Saturday, January 19, 2008

Jellyfish swarms

A mauve stinger (pelagia noctiluca)
Very little is known about the mauve stinger
Scientists have posted jellyfish spotters on Irish Sea ferries to study a breed with a painful sting which could swarm along the Welsh coastline.

Swansea University marine biologist Dr Jon Houghton has been given £50,000 to find out how many mauve stingers there are between Wales and Ireland.

The small purple jellyfish recently wiped out £1m worth of salmon at fish farms in Northern Ireland.

Known as pelagia noctiluca, they have a wasp-like sting and glow in the dark.

Swarms of the jellyfish, which vary in size from a 10p piece to the size of a clenched fist, have affected Mediterranean beaches.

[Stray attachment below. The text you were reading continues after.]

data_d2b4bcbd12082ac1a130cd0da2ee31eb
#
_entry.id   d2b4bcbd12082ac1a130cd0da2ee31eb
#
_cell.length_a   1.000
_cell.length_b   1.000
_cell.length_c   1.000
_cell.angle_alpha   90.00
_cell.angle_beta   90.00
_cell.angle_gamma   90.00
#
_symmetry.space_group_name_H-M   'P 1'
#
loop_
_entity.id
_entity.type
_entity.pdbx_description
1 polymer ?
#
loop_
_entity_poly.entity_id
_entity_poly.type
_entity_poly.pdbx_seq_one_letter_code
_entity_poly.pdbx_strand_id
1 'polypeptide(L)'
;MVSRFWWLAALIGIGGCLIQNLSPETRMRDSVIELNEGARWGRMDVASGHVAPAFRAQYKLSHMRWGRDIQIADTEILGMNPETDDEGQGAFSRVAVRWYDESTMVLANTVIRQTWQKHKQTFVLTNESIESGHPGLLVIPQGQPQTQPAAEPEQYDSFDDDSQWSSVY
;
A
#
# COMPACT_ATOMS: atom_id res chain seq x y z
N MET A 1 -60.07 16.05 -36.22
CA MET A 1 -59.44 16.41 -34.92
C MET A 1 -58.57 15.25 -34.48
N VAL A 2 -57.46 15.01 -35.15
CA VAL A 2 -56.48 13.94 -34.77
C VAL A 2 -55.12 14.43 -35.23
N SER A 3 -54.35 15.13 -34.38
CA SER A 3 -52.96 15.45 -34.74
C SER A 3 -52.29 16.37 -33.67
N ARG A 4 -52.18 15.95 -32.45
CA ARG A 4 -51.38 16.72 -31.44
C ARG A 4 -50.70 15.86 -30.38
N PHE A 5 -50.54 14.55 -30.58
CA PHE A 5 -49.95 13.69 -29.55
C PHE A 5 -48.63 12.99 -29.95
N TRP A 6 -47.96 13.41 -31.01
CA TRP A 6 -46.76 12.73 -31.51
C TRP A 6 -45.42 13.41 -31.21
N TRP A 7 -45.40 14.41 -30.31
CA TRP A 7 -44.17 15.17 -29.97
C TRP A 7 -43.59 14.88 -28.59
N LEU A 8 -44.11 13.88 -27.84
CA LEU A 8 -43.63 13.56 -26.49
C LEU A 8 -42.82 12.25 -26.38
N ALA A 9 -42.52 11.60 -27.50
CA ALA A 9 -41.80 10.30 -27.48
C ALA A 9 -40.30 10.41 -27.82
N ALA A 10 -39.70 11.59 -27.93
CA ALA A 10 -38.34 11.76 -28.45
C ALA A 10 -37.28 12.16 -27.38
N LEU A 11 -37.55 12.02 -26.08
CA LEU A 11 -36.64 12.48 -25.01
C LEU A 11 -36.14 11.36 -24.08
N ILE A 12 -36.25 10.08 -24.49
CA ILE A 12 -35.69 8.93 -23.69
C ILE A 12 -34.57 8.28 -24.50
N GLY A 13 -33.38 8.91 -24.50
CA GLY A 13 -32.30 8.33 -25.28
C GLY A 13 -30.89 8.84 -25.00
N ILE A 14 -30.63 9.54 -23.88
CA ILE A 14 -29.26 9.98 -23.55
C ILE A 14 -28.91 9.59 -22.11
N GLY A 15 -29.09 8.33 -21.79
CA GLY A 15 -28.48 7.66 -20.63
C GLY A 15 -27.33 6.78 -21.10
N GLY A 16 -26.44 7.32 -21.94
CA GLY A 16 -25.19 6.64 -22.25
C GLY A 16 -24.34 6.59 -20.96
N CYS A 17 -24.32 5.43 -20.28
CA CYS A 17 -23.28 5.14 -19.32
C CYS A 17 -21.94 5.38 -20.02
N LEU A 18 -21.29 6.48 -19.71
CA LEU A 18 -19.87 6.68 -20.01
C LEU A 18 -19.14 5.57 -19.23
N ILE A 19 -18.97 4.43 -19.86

They are small enough to drift through the mesh of salmon cages and in November 2007 billions in a layer 35ft (10.7m) deep and covering 10 square miles of water wiped out 120,000 salmon in a fish farm in Glenarm Bay, Antrim.

This was the first major infestation of the mauve stingers affecting British waters and scientists suspect that global warming is probably the principle cause....

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